Parliamentary inquiry prompts call for SME definition

A Parliamentary inquiry into access to finance for small business has called for uniform definitions of “micro”, “small” and “medium” businesses.

 

The committee, chaired by Labor backbencher Bernie Rippol, said in the report that the health of Australia’s financial system and the support of SMEs are of “enduring concern” to the Australian Parliament.

 

According to the committee, there is no single, universally accepted definition of an SME, with a variety of definitions used by industry participants.

 

“These are generally based on the size of a business’s annual turnover, number of its employees, the size of its borrowings, or a combination of these characteristics,” the committee said in the report.

 

“Evidence before the committee does not indicate that the absence of a uniform definition of SMEs directly restricts SMEs’ access to finance.”

 

“However, the committee considers that the SME sector would benefit from consistent, sector-wide definitions of ‘micro’, ‘small’ and ‘medium’ business.”

 

“Consistent definitions would assist analysis of the health of the SME sector and encourage greater use of the analysis by SME stakeholders.”

 

“A shared understanding of micro, small and medium business would also promote more informed policy and practice, and solutions tailored to the challenges faced by each kind of SME.”

 

The committee failed to outline how it would develop uniform definitions of these terms.

 

Peter Strong, executive director of the Council of Small Business of Australia, says the recommendation appears to be of far more benefit to the Government than the small business sector.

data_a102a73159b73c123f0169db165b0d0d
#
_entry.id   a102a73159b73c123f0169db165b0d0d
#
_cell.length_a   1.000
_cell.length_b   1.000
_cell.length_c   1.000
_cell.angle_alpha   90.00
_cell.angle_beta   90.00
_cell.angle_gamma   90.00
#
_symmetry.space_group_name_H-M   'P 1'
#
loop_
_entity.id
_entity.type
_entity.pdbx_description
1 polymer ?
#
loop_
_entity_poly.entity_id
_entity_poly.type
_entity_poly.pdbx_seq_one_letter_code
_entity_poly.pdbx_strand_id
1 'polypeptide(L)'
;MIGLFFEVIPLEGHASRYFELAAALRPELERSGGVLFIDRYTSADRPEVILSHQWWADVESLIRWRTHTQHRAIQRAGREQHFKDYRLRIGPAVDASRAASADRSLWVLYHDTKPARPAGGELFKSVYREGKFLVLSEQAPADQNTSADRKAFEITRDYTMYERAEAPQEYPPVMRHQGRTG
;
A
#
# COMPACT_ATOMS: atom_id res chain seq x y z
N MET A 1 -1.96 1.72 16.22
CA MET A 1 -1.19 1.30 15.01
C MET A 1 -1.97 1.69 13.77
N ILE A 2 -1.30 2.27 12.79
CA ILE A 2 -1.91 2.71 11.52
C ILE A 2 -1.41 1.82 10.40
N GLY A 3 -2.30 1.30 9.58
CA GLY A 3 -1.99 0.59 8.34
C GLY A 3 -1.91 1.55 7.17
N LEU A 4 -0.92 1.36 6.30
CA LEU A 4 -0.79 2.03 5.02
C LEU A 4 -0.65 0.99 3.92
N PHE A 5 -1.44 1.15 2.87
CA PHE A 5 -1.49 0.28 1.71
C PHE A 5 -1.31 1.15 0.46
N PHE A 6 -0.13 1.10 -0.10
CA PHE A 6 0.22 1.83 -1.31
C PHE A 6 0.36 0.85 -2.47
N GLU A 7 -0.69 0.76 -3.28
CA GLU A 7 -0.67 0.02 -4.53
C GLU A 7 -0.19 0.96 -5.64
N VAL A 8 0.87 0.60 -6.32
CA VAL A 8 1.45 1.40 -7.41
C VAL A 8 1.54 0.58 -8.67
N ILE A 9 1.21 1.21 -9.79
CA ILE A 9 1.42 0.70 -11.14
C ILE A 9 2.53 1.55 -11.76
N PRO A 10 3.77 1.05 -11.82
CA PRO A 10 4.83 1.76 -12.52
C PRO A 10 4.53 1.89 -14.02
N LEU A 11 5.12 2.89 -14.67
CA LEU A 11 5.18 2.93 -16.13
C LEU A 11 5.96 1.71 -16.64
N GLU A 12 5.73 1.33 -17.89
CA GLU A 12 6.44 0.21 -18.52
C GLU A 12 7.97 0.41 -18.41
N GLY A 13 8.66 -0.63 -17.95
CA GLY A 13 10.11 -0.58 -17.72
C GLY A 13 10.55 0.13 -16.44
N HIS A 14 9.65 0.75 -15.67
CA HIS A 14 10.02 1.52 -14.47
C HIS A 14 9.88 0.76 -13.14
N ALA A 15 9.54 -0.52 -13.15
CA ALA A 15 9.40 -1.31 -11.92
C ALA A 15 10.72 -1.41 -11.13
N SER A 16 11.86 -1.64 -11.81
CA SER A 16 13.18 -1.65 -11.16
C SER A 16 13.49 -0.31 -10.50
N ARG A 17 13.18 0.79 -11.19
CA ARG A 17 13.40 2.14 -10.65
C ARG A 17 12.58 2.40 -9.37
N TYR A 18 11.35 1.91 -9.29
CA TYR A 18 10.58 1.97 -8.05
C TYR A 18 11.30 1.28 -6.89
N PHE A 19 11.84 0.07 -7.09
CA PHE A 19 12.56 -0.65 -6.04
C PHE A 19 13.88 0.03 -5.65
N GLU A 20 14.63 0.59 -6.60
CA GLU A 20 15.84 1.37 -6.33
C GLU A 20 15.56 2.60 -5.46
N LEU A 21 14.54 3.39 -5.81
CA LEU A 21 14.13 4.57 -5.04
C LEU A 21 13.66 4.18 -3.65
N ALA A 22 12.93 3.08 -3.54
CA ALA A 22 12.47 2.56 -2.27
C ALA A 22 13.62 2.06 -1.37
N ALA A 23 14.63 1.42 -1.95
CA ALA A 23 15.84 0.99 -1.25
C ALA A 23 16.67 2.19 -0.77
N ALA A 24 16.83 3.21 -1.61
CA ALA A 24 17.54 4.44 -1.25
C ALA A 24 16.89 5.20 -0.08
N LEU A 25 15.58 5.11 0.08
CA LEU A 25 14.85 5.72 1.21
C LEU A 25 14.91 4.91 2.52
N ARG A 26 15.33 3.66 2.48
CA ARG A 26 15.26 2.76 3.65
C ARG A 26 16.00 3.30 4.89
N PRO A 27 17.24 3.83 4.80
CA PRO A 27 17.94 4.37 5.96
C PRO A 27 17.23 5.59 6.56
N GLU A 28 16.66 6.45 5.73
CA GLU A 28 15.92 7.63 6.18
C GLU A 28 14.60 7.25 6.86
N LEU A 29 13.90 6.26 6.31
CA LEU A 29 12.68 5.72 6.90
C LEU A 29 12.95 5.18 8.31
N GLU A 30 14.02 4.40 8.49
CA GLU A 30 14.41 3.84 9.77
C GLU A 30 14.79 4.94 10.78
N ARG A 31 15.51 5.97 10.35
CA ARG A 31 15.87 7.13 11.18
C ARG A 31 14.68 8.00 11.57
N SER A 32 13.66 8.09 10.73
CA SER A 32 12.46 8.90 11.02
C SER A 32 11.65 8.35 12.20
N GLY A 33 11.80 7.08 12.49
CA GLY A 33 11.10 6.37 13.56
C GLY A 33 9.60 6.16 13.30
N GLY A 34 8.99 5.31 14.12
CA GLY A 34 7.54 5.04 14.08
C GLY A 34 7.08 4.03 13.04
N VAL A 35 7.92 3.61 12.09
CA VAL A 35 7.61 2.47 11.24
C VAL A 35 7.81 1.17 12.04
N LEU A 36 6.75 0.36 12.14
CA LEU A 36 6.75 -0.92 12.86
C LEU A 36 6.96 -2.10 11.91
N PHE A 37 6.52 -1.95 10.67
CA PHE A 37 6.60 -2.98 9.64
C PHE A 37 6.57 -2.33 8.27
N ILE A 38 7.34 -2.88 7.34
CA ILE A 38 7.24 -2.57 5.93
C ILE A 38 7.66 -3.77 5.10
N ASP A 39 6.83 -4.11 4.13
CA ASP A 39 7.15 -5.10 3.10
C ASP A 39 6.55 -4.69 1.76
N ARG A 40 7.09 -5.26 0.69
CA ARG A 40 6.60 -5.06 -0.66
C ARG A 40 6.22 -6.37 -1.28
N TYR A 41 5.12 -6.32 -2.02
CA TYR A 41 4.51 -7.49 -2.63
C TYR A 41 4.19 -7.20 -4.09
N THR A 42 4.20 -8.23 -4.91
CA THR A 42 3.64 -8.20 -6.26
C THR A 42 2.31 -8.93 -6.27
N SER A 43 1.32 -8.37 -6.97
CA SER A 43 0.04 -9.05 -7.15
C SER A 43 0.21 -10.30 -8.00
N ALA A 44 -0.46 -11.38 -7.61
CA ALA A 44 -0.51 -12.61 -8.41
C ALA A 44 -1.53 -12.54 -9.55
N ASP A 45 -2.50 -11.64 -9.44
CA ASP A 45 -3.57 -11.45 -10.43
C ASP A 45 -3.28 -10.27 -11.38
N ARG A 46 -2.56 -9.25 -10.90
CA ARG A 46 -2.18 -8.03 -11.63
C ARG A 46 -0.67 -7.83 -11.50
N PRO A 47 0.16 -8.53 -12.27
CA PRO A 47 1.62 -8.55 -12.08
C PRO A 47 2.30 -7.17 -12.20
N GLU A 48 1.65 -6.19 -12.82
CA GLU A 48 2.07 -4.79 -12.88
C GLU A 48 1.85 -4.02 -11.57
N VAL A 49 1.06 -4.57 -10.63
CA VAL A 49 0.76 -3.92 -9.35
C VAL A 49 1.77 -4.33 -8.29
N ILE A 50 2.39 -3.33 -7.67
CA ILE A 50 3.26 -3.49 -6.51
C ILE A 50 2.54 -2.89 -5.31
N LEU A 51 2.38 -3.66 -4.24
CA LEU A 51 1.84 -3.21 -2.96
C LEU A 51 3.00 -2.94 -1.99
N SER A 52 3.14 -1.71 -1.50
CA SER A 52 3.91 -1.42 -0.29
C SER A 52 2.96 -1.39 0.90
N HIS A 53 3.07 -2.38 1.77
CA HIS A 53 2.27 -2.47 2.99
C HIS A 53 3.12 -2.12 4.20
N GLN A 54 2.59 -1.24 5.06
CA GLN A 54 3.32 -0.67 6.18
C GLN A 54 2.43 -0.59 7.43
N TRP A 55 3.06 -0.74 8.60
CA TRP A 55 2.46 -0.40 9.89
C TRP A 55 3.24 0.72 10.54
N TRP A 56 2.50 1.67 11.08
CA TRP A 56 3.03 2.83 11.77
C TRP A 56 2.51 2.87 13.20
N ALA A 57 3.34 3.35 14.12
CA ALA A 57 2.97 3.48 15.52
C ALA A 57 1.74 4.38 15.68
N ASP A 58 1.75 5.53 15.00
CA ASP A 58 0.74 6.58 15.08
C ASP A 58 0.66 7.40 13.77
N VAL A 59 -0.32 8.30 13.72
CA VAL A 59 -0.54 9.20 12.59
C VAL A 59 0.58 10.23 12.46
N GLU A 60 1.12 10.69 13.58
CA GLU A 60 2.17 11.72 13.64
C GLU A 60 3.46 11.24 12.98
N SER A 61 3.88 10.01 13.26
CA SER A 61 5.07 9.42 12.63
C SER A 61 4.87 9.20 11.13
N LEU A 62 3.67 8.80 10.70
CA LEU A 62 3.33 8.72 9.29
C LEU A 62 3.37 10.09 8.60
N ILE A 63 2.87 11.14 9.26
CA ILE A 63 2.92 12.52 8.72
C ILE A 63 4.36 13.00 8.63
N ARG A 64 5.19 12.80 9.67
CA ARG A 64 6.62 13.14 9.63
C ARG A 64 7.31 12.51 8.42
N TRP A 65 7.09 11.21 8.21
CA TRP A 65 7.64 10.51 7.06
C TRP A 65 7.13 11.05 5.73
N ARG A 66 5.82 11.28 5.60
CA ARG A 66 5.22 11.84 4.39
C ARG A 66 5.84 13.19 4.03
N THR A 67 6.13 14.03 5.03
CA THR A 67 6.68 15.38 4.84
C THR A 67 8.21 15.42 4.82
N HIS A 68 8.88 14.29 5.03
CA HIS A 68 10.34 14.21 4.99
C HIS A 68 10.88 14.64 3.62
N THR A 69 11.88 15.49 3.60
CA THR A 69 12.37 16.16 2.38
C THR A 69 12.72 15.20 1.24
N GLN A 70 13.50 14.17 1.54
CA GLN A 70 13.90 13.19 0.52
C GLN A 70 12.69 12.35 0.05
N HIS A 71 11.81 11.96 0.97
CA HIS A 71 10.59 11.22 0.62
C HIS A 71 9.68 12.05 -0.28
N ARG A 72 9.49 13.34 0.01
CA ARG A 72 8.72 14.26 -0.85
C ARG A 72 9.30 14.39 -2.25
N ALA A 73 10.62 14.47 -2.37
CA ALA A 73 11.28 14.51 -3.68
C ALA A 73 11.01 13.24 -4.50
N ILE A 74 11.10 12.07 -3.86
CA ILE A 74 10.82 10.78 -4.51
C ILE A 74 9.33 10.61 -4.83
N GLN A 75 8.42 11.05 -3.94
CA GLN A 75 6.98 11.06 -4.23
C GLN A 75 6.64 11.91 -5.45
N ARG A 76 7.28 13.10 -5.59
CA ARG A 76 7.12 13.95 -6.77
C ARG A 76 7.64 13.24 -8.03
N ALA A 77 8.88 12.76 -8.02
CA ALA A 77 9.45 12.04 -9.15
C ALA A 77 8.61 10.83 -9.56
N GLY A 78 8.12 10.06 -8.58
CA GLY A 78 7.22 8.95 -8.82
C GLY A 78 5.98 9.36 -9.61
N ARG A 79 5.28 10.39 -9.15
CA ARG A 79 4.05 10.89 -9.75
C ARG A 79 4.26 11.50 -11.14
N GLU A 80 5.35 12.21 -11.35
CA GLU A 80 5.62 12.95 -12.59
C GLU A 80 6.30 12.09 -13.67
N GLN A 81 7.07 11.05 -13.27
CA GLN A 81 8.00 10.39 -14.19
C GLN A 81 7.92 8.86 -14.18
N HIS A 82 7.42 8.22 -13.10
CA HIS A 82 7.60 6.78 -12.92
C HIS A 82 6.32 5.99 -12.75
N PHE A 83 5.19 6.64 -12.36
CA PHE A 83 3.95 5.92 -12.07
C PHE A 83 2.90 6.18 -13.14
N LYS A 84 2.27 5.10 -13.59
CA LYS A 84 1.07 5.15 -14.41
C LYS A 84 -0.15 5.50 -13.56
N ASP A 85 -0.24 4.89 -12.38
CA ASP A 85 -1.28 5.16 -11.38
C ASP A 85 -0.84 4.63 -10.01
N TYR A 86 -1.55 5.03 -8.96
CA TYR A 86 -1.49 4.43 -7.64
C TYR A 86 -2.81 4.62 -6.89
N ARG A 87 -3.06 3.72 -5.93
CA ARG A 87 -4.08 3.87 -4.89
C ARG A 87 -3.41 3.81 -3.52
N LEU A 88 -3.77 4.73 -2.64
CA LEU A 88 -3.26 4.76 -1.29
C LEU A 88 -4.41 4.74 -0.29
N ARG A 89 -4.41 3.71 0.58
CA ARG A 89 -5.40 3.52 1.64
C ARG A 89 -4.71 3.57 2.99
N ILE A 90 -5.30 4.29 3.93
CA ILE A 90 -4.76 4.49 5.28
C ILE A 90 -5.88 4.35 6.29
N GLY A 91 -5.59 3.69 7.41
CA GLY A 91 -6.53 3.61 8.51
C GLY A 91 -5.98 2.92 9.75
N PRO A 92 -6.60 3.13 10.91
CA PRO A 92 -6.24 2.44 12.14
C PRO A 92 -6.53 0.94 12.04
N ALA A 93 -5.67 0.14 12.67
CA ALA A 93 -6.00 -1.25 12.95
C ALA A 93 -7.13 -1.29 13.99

“It will make it easier for bureaucracy, but there are potential losses once you start trying to define the term ‘small business’,” he says.

 

Other recommendations to emerge from the inquiry include the following:

  • The Reserve Bank of Australia should specifically track the impact of the introduction of Basel III on the cost of SME finance and residential mortgages.
  • The Code of Banking Practice and the Mutual Banking Code of Practice should be amended to include a standardised notice period for notifying business borrowers of changes to loan terms and conditions that may be materially adverse for them.
  • The Government should undertake further work to explore policy measures, which may strengthen the mutual sector as a “fifth pillar” of the banking system and thereby promote competition.

Responding to the report, SME representative body CPA Australia said while it supports the recommendation of a standardised notice period, it “does not go as far as CPA Australia recommended”.

 

CPA Australia wants a separate code of practice for banks and for the treatment SME clients can expect.

 

Meanwhile, the RBA said earlier this year that small businesses should find it easier to access finance this year as the economy picks up and competition in the banking sector increases.

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